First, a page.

Re: Avoiding smgrimmedsync() during nbtree index builds

From: Heikki Linnakangas <hlinnaka(at)iki(dot)fi>
To: Andres Freund <andres(at)anarazel(dot)de>, pgsql-hackers(at)postgresql(dot)org
Cc: Peter Geoghegan <pg(at)bowt(dot)ie>, Thomas Munro <thomas(dot)munro(at)gmail(dot)com>
Subject: Re: Avoiding smgrimmedsync() during nbtree index builds
Date: 2021-01-21 21:54:04
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On 21/01/2021 22:36, Andres Freund wrote:
> Hi,
> Every nbtree index build currently does an smgrimmedsync at the end:
> /*
> * Read tuples in correct sort order from tuplesort, and load them into
> * btree leaves.
> */
> static void
> _bt_load(BTWriteState *wstate, BTSpool *btspool, BTSpool *btspool2)
> ...
> /*
> * When we WAL-logged index pages, we must nonetheless fsync index files.
> * Since we're building outside shared buffers, a CHECKPOINT occurring
> * during the build has no way to flush the previously written data to
> * disk (indeed it won't know the index even exists). A crash later on
> * would replay WAL from the checkpoint, therefore it wouldn't replay our
> * earlier WAL entries. If we do not fsync those pages here, they might
> * still not be on disk when the crash occurs.
> */
> if (wstate->btws_use_wal)
> {
> RelationOpenSmgr(wstate->index);
> smgrimmedsync(wstate->index->rd_smgr, MAIN_FORKNUM);
> }
> In cases we create lots of small indexes, e.g. because of an initial
> schema load, partition creation or something like that, that turns out
> to be a major limiting factor (unless one turns fsync off).
> One way to address that would be to put newly built indexes into s_b
> (using a strategy, to avoid blowing out the whole cache), instead of
> using smgrwrite() etc directly. But that's a discussion with a bit more
> complex tradeoffs.
> What I wonder is why the issue addressed in the comment I copied above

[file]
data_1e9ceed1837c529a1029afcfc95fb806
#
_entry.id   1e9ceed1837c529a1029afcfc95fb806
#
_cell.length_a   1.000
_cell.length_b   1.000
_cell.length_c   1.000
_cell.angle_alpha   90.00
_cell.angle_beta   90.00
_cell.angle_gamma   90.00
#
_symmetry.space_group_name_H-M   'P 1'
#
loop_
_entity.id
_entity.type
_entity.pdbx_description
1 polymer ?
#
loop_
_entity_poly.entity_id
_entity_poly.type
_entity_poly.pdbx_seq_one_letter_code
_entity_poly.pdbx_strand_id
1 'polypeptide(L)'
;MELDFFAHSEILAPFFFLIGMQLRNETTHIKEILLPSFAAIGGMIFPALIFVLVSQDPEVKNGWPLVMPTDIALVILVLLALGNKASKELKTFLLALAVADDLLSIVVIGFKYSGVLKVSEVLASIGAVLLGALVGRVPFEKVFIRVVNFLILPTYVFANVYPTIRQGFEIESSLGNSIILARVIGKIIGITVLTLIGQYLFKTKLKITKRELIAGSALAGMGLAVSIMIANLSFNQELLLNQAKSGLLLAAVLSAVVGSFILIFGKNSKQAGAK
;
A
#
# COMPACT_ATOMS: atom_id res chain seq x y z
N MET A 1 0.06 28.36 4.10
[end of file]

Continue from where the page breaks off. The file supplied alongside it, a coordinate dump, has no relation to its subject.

> can't more efficiently be addressed using sync requests, like we do for
> other writes? It's possibly bit more complicated than just passing
> skipFsync=false to smgrwrite/smgrextend, but it should be quite doable?

Makes sense.

> A quick hack (probably not quite correct!) to evaluate the benefit shows
> that the attached script takes 2m17.223s with the smgrimmedsync and
> 0m22.870s passing skipFsync=false to write/extend. Entirely IO bound in
> the former case, CPU bound in the latter.
> Creating lots of tables with indexes (directly or indirectly through
> relations having a toast table) is pretty common, particularly after the
> introduction of partitioning.
> Thinking through the correctness of replacing smgrimmedsync() with sync
> requests, the potential problems that I can see are:
> 1) redo point falls between the log_newpage() and the
> write()/register_dirty_segment() in smgrextend/smgrwrite.
> 2) redo point falls between write() and register_dirty_segment()
> But both of these are fine in the context of initially filling a newly
> created relfilenode, as far as I can tell? Otherwise the current
> smgrimmedsync() approach wouldn't be safe either, as far as I can tell?

Hmm. If the redo point falls between write() and the
register_dirty_segment(), and the checkpointer finishes the whole
checkpoint before register_dirty_segment(), you are not safe. That can't
happen with write from the buffer manager, because the checkpointer
would block waiting for the flush of the buffer to finish.

- Heikki

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